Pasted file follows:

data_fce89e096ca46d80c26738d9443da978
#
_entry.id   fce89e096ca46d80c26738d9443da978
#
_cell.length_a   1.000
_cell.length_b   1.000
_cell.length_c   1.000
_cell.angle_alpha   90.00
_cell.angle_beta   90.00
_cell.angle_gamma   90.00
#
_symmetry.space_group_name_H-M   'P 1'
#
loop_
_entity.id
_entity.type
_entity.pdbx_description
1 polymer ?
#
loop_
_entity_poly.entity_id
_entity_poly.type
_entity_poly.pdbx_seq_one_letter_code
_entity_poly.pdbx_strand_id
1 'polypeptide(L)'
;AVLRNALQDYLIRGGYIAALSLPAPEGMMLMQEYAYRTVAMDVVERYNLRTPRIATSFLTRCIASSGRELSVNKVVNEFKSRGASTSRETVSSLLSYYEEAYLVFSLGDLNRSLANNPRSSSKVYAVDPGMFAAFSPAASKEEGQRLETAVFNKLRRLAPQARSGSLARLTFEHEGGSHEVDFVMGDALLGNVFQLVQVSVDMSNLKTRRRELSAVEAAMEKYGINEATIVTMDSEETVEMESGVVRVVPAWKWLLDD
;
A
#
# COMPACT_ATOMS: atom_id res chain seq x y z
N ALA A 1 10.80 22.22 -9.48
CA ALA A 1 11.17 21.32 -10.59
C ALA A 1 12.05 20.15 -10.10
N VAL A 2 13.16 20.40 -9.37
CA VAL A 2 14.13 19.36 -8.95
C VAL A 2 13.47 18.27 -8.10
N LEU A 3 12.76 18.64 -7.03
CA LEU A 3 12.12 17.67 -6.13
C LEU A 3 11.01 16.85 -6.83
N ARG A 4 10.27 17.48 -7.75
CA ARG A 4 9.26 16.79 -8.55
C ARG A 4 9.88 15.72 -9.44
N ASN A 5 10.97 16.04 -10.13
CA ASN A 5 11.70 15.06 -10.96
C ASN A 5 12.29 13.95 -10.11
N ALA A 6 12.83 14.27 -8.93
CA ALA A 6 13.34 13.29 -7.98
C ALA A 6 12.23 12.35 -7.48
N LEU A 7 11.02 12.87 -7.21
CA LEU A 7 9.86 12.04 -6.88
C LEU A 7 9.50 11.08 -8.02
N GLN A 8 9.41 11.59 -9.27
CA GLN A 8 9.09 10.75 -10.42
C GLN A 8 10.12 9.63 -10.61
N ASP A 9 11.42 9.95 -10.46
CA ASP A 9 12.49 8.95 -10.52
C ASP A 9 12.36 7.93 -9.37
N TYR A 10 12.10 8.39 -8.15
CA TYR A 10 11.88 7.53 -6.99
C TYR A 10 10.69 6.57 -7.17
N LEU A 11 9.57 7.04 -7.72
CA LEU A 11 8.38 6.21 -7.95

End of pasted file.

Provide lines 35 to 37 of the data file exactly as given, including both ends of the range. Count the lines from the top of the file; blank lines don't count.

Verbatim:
CA VAL A 2 14.13 19.36 -8.95
C VAL A 2 13.47 18.27 -8.10
N LEU A 3 12.76 18.64 -7.03